You’re so right: tone can be one of those inscrutable aspects of a poem that determine its success or lack thereof, although I think there may also be others as well. I remember reading an interview with Geoff Dyer where he said that if he’s figured out the tone of a piece he’s working on, he’s fine. If he’s struggling to define the tone, he’s completely miserable, and I feel that’s true for me. Although that doesn’t mean it’s the first thing I try to figure out. I think I’m surprised pretty frequently to find that what I thought was a somber poem ends up needing to switch to lightness, or less often vice versa. A few lines I love come at the end of Nancy Willard’s poem “Hindsight” (she retitled it later as “Bridget’s Confession,” but it appeared first under this much better title…):
Oh why did I let that boy go?
God himself loved the sight of us.
I would be the blue light in his eye,
the left one, the farseeing one,
the one he’s rubbing now, maybe.
It’s that “maybe” that draws me in, that uncertainty, or doubt. (A somewhat universal appeal, if Carly Rae Jepsen’s success means anything.) So things that help formally create the tone in the examples above are the enjambment, and the repetition, and rhyme.
In “Black Excursion,” even though the statements are imperative, the lines before them try to soften the command a little, with “just” and “after / and after”. It’s an overdramatic poem, so I was probably shrinking back from that a little. In the title poem, “everything everything” without punctuation feels like a lot, like already too much, but still not enough, and repeating that word speeds up the line instead of lingering on the sadness of it. Everything is a fast word. At least, that’s what I hope it feels like. And in “American Songbook,” letting the sing-song of “I’ve Been Working on the Railroad” come in at the end I hope helps keep the poem from being as overdramatic as it could be otherwise. It’s partly meant to recall the first poem in the book, which is also about work, and about the difference between physical labor and other kinds of work.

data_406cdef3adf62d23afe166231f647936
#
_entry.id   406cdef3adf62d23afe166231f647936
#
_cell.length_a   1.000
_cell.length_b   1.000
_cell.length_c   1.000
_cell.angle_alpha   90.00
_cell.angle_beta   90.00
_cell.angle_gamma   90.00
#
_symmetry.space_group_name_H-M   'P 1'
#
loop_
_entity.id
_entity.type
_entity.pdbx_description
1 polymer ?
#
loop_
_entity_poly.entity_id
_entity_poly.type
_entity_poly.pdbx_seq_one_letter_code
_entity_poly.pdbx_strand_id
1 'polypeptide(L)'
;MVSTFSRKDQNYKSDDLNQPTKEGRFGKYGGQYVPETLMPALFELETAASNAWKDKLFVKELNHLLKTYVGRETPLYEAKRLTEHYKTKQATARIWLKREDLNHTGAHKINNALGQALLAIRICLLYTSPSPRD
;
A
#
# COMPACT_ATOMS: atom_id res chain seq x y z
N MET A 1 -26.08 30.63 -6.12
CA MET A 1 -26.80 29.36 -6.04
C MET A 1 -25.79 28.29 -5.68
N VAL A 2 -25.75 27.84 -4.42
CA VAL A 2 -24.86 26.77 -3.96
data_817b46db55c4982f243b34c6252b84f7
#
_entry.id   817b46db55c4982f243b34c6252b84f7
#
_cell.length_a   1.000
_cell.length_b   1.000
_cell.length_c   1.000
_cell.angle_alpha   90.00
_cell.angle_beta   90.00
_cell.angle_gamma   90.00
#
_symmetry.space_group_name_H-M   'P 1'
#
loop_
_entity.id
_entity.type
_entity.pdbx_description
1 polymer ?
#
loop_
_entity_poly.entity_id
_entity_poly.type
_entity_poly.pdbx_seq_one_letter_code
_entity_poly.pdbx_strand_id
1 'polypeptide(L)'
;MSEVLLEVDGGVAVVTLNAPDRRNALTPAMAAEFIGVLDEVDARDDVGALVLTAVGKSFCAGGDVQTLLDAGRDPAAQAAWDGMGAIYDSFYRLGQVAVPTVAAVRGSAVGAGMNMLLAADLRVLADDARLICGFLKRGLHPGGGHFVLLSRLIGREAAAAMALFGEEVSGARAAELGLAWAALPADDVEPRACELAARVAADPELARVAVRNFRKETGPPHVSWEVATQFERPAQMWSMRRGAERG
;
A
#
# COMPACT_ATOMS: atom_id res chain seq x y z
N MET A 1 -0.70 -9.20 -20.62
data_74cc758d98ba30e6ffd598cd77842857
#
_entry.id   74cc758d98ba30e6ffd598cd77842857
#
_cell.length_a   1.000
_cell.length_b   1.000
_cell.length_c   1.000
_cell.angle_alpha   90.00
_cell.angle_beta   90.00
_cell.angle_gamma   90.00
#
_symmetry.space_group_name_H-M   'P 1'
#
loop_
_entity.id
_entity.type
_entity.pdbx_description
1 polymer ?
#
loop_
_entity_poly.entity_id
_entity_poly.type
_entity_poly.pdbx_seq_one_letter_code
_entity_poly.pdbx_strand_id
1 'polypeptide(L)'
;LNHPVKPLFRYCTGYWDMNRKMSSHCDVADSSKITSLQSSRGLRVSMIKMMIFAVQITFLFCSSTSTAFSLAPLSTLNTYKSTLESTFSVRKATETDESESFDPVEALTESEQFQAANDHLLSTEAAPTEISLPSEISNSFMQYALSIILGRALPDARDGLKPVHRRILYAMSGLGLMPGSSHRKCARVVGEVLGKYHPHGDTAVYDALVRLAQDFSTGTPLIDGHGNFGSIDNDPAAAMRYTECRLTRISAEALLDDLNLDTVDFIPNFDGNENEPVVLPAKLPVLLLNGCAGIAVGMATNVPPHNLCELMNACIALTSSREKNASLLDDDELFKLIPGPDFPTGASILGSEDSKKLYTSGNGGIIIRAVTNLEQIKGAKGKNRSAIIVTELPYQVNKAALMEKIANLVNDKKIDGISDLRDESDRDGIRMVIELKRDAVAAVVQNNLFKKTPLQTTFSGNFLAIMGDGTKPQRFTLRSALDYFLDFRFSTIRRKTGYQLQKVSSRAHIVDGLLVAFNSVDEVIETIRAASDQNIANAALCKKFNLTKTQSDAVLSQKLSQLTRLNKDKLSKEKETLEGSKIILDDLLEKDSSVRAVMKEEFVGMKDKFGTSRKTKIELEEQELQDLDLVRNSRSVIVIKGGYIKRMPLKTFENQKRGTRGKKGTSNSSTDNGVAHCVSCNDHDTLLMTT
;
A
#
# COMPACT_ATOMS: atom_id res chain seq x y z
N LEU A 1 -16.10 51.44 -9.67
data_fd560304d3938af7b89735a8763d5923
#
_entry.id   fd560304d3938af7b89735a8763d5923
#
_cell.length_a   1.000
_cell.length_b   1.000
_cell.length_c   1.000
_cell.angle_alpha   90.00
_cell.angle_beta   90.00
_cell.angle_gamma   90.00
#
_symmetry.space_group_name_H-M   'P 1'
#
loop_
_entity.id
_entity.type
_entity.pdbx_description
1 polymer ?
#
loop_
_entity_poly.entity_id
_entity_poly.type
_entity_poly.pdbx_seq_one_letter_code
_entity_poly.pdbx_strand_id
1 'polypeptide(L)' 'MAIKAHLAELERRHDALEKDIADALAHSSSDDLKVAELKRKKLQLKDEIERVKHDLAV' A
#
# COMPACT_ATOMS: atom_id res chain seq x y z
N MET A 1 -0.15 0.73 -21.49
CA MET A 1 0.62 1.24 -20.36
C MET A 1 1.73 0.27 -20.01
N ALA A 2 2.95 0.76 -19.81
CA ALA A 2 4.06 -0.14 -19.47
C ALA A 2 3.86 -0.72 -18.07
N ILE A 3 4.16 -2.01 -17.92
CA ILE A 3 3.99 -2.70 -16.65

This impulse—to pull back from what could be the most serious tone in which I would let myself write—is one I have to watch. Sometimes there’s every reason to be a little self-deprecating, or humorous about things, and sometimes that’s an evasion. And I’m still not describing that tone accurately, I think. Nancy Willard’s “maybe” isn’t self-deprecating, exactly, but without it that line would feel forced, and the whole poem off somehow. It’s as if she’s really telling the truth, because she can’t pretend that she’s fully describing the memory accurately, or the outcome of her regret, or any possible intervention, supernatural or otherwise, and denying all those things allows the possibility of all of them to co-exist, which is much more complex than a poem that says: I’m thinking about a man, so he must now be thinking about me.